Present were President James Posch, Dan Heintz, Malia Lewis, Jodi Sourini, and Beverly Wright. Also present were Superintendent Elizabeth Kirby and Treasurer Scott Gainer. The meeting was called to order at 7 p.m. and was adjourned at 8:50 p.m.

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Volume 14, Issue 12, Posted 9:23 AM, 11.23.2021

Heights Libraries seeks new board member

The Cleveland Heights-University Heights Public Library is accepting applications for an open board position, with applications due Friday, Nov. 19, by 5 p.m. The new board member will replace Dana Fluellen, who is rolling off the board after serving her term.                                                                                                  

“Our library is such an integral part of our community,” said Heights Libraries Director Nancy Levin. “Serving on the library board is one of the best ways a citizen can serve the Heights community, by helping guide the vision of the public library.”

Prospective applicants are strongly encouraged to attend an in-person informational meeting about library board service on Tuesday, Nov. 16, at 7 p.m. To RSVP, send an e-mail to

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Volume 14, Issue 11, Posted 10:53 AM, 10.29.2021

Horseshoe Lake saved my soul

We in the Heights are grieving the possible loss of Horseshoe Lake. What can be measured, folded, and placed neatly in a box are environmental, stormwater management, and financial concerns. Quantifying what has served for years as a pillar of human spiritual sustenance is not so easy.

Since moving back to Shaker Heights, from Pittsburgh, 20-some years ago, Horseshoe Lake has served as my spiritual source—a place of indescribable respite, tranquility, and beauty. When I decided to address my alcoholism, Horseshoe Lake saved me. Teetering on the edge of spiritual death, I returned to Horseshoe Lake daily, filling up my cup—figuratively speaking—each visit, so that I could face one more day. Later, sober and with young daughters, I would walk to Horseshoe Lake, finding peace as a confused and harried working mom. Courage to go another day. This place helped me do that. Over and over, for two decades.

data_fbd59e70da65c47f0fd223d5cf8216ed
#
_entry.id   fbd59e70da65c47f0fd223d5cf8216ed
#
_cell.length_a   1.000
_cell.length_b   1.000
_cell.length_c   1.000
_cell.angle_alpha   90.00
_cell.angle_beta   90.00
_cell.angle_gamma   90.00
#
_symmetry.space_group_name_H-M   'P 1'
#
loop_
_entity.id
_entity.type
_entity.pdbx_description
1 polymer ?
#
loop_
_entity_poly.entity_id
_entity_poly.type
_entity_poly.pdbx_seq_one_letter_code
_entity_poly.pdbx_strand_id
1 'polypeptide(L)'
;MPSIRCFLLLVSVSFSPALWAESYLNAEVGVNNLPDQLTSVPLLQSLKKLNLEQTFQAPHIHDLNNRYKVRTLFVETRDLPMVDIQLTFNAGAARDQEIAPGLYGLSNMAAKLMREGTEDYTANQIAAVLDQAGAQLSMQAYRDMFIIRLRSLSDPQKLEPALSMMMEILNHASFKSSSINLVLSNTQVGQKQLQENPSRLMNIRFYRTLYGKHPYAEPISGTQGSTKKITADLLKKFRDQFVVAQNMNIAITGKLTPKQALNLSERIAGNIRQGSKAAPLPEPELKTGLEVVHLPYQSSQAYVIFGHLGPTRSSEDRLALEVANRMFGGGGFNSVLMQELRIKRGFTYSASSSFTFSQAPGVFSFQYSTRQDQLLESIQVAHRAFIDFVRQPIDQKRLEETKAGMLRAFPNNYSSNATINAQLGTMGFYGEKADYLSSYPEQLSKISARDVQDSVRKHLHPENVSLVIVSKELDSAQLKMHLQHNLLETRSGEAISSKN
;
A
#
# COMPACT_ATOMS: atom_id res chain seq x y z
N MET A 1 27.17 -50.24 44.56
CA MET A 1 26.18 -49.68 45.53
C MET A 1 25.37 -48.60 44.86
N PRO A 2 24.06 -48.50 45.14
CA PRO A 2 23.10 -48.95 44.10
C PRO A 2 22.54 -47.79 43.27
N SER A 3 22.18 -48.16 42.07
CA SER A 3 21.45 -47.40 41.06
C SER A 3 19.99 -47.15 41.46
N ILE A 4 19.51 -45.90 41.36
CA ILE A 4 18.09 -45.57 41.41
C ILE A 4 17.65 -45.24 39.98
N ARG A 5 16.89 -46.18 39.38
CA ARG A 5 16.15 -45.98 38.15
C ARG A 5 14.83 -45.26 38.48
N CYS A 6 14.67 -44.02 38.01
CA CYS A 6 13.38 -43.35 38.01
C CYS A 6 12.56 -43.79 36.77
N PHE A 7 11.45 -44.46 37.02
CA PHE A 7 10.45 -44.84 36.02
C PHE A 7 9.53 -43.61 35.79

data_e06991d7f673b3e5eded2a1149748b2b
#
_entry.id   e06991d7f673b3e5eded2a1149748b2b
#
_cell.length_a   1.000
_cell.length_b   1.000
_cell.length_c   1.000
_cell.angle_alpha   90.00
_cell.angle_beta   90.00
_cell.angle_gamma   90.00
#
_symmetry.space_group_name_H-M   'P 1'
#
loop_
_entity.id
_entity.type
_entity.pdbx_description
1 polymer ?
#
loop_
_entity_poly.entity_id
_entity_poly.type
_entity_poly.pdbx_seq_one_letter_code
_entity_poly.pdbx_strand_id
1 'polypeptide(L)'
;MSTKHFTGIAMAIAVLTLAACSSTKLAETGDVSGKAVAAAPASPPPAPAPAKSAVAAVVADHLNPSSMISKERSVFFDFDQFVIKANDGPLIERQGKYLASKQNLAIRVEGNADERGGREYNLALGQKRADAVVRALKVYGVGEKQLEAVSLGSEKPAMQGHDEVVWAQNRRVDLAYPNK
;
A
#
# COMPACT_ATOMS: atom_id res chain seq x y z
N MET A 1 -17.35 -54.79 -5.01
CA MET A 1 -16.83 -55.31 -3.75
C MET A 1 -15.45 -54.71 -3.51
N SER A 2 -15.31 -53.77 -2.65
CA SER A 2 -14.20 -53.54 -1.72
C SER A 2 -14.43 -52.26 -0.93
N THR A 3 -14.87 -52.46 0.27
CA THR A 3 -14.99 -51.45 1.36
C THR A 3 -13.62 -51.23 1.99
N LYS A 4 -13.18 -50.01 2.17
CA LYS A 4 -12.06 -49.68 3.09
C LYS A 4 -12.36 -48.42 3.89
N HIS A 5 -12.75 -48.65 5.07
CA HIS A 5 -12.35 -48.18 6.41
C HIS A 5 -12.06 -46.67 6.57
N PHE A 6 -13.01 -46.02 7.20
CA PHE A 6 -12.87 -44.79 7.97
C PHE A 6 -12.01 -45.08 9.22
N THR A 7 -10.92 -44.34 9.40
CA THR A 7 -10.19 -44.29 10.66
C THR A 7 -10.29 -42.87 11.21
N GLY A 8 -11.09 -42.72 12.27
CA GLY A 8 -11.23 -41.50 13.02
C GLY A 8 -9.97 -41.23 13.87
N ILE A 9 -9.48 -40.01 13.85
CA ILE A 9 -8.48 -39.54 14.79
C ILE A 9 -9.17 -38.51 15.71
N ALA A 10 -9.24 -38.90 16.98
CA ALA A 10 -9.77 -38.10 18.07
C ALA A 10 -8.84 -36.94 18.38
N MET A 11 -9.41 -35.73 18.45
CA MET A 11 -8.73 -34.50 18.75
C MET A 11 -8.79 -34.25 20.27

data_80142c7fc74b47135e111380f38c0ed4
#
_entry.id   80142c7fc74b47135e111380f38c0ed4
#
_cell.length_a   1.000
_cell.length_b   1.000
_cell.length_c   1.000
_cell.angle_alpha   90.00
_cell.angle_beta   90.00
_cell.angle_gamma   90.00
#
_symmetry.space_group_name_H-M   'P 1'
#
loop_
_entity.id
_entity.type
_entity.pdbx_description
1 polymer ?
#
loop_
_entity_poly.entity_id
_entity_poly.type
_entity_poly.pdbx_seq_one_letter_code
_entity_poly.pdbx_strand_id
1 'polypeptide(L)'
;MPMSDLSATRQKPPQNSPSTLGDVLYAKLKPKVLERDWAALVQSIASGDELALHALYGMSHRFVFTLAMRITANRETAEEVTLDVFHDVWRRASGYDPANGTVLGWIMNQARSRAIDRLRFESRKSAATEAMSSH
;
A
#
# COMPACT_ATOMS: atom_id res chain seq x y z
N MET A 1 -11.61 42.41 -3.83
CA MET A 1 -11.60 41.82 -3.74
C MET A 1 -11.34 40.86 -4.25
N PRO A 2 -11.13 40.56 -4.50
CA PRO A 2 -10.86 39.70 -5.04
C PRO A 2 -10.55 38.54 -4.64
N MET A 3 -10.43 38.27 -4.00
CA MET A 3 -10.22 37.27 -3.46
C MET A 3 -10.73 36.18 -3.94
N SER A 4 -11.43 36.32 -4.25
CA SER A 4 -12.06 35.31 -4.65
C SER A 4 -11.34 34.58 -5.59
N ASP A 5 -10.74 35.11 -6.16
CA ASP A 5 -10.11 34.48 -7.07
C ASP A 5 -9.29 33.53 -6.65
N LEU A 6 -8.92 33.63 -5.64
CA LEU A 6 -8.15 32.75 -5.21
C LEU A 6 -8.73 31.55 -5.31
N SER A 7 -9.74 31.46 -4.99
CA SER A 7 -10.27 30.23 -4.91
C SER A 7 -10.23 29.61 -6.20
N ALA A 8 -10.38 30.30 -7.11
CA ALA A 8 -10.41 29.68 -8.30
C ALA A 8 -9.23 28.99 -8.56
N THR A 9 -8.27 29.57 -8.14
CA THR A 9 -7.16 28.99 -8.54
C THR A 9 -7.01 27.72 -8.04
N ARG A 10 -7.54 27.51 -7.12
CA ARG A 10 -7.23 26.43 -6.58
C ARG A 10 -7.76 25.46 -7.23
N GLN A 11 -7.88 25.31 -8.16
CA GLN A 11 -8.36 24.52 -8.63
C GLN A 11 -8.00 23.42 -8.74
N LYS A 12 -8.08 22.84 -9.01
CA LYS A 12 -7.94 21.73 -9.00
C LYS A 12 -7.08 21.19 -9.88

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Volume 14, Issue 11, Posted 11:00 AM, 10.29.2021

Sometimes a park isn't just a park

On Nov. 2, Cleveland Heights voters will elect a mayor for the first time in a century. Issue 26, which gave residents the ability to decide whether they wanted to elect a mayor, was the first step in replacing an appointed city manager, accountable only to seven city council members, with a leader who is directly accountable to voters. 

An elected-mayor form of government, on its own, will not guarantee the outcomes we desire. We must continue to erode the power that small networks of privileged stakeholders wield over the rest of us, which they use to impose narrow visions of growth and well-being onto the physical landscape that we inhabit.

A growing association of residents is circulating a petition calling for the creation of a park at the corner of Lee and Meadowbrook, instead of new commercial space and apartments for “professionals . . . looking for a luxury living experience” (as described in the city’s RFQ/RFP for the site).

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Volume 14, Issue 11, Posted 10:55 AM, 10.29.2021

One road, three cities

A few years ago, my commute from the Cedar Fairmount neighborhood did a "180," from downtown to Mayfield Heights—a straight shot up Cedar Road.

I soon noticed a stark difference in conditions once you cross Green Road and enter Beachwood. I realize that Beachwood enjoys newer infrastructure and a tax base boosted by a robust business community; that said, much of the difference in conditions can be attributed to the example the city sets maintaining its own properties, and the standard it holds its residents to.

I realize that not every [Heights] property owner has the means to keep their property in tip-top shape, but I'm talking about the basics here.

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Volume 14, Issue 11, Posted 11:16 AM, 10.29.2021

What’s going on at your library?

Coventry Village Branch

1925 Coventry Road, 216-321-3400

Friday, Nov. 5, 2 p.m.

Kids Craft Day. Feeling cooped up because of COVID? Meet us outside of the Coventry Village Library, at the tent and table where we will have an array of children's craft supplies, including beads, friendship bracelet string, pipe cleaners, and more. For kids ages 5 to 18.

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Volume 14, Issue 11, Posted 10:50 AM, 10.29.2021

Cleveland Heights City Council meeting highlights 11-1-21

NOVEMBER 1, 2021 – regular meeting


  • Public comments
  • City manager’s report
  • Council action
  • Consent agenda


Present were Council President Jason Stein, Vice President, Kahlil Seren, Craig Cobb, Melody Joy Hart, and Davida Russell. Michael N. Ungar was absent. Also present were City Manager Susanna Niermann O’Neil, Clerk of Council and Finance Director Amy Himmelein, and Law Director William Hanna. The meeting lasted a little over a half hour.

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Volume 14, Issue 12, Posted 9:18 AM, 11.23.2021

Cleveland Heights City Council meeting highlights 10-18-21

OCTOBER 18, 2021 – regular meeting


  • Public comments
  • City manager’s report
  • Council actions
  • Council member comments